• The expectations of investors as it relates to the earning power of the stock
    • The general economic and business conditions affecting the corporation

    When issuing stock, a premium is present when stock has been sold for a price that is more than its par value. For example, if common stock with a par value of $15 is sold for $25 per share, the premium on the stock sold would be $10. When issuing stock, a discount is present when stock has been sold for a price that is less than its par value. For example, if common stock with a par value of $15 is sold for $10, the discount on the stock sold would be $5. Some states do not allow corporations to sell stock at a discount, while some states will allow it under certain circumstances. To avoid this issue, many companies set their par value at a very low amount, such as $1. This prevents stock from being sold at a discount.

    Journal Entries for Premium on Stock

    When stock is issued at a premium, the par value amount is always credited to the specific class of stock. The additional amount, or premium, is then credited to an account called paid-in capital in excess of par. For example, the corporation is authorized to issue up to 20,000 shares of $50 par preferred stock and 50,000 shares of $10 common stock. The corporation then issues 10,000 shares of preferred stock at $70 for cash. An entry is made to record that stock.

    Issuance of Preferred Stock for Cash Journal Entry

    Date Description Debit Credit
    Dec 31 Cash $700,000  
      Preferred Stock (10,000 x $50)   $500,000
      Paid-In Capital in Excess of Par–Preferred (10,000 x $20)   $200,000 
      To record the issuance of preferred and common stock at par for cash    

    When stock is sold or issued in exchange for an asset other than cash, the asset acquired is recorded at its fair market value. For example, the corporation issues 20,000 shares of its $10 par common stock in exchange for land, but fair market value of the land cannot be determined. However, the current market price of the stock is $15 per share. An entry is made to record that stock.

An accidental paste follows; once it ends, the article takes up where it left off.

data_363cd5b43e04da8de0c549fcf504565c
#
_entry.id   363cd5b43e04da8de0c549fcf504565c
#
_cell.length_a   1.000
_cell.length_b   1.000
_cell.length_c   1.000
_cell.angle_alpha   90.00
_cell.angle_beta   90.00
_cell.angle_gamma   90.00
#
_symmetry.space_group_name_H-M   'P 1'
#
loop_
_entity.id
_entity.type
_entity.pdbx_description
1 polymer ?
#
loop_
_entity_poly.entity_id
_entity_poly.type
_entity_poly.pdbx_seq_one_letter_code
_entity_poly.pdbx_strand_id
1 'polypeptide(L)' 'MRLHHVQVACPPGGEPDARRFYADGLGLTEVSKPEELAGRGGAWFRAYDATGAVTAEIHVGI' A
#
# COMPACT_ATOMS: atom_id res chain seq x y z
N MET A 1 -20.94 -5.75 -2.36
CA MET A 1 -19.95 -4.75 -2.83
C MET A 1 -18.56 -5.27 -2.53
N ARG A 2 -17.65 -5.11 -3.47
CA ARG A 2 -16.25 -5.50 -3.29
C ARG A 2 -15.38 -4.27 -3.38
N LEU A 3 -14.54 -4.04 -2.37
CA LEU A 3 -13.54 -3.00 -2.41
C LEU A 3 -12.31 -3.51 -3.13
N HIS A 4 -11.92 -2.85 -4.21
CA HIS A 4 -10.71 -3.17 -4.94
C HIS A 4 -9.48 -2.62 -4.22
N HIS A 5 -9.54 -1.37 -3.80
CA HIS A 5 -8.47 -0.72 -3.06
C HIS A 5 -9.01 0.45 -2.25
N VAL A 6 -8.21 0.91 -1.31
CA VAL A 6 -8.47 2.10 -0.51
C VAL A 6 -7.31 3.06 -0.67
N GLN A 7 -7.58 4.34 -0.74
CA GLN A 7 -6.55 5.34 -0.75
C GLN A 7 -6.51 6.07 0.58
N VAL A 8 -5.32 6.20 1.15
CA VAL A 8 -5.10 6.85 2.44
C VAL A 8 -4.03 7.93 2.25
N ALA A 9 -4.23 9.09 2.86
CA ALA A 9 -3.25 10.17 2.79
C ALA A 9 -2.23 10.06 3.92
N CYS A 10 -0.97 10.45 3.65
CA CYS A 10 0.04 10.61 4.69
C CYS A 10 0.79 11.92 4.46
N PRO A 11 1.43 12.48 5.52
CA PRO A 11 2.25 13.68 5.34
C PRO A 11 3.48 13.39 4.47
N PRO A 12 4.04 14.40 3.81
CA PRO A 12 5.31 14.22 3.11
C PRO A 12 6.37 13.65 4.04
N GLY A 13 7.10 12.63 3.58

Issuance of Common Stock for Land Journal Entry

    Date Description Debit Credit
    Dec 31 Land $300,000  
      Common Stock (20,000 x $10)   $200,000
      Paid-In Capital in Excess of Par–Common Stock (20,000 x $5)   $100,000
      To record the issuance of common stock, valued at $15 for land    

    The par value is credited to the specific class of stock—common stock. The excess over par goes to the paid-in capital in excess of par account.

    Journal Entries for No-Par Stock

    A corporation may offer no-par value stock, which is stock that does not have a stated par value assigned to it when it is issued. No-par preferred stock and common stock can be issued in most states. With no-par stock, cash is debited, and the class of stock is credited for the proceeds. As the stock is issued over time, the entry remains the same, even if the price of the stock varies. To illustrate, Company ABC issues 5,000 shares of no-par common stock at $10 on June 30 and 10,000 shares of no-par common stock at $15 on December 31.

    Issuance of No-Par Common Stock Journal Entry

    Date Description Debit Credit
    Jun 30 Cash $50,000  
      Common Stock (5,000 x $10)   $50,000
      To record the issuance of no-par common stock    
    Dec 31 Cash $150,000  
      Common Stock (10,000 x $15)   $150,000
      To record the issuance of no-par common stock    

    In some states, a stated value may be assigned to the no-par stock. In these cases the stated value is treated like a par value. Any excess of the stated value, the premium, is credited to the Paid-In Capital in Excess of Stated Value account. To illustrate, the stated value of the common stock is $5. Company ABC issues 5,000 shares of no-par common stock at $10 on June 30 and 10,000 shares of no-par common stock at $15 on December 31.

    Issuance of No-Par Common Stock with Stated Value Journal Entry

    Date Description Debit Credit
    Jun 30 Cash $50,000  
      Common Stock (5,000 x $5)   $25,000
      Paid-In Capital in Excess of Stated Value—Common Stock (5,000 x $5)    $25,000
      To record the issuance of no-par common stock with stated value of $5    
           
    Dec 31 Cash $150,000  
      Common Stock (10,000 x $5)   $50,000
      Paid-In Capital in Excess of Stated Value—Common Stock (10,000 x $10)   $100,000
      To record the issuance of no-par common stock with stated value of $5